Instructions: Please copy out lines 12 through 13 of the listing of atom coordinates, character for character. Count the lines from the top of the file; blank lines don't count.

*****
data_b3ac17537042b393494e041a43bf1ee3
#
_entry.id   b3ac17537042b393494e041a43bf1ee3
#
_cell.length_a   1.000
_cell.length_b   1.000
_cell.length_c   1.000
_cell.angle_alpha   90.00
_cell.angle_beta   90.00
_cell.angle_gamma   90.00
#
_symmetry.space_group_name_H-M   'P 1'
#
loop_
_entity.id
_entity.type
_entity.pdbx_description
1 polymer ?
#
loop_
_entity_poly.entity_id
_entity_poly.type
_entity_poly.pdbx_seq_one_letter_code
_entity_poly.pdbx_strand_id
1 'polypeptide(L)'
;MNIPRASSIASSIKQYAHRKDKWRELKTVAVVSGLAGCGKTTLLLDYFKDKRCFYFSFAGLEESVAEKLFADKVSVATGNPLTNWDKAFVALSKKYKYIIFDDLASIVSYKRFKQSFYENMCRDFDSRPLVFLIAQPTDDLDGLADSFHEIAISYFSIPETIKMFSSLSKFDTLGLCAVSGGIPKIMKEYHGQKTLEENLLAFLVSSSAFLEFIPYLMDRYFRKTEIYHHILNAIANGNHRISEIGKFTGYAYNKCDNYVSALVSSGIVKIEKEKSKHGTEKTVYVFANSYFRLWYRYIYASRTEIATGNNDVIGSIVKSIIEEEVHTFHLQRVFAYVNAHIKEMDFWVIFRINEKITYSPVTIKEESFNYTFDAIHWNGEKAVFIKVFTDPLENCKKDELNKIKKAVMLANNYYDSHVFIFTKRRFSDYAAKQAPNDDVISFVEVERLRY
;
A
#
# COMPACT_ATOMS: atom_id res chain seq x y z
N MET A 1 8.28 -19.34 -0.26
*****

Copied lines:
_symmetry.space_group_name_H-M   'P 1'
#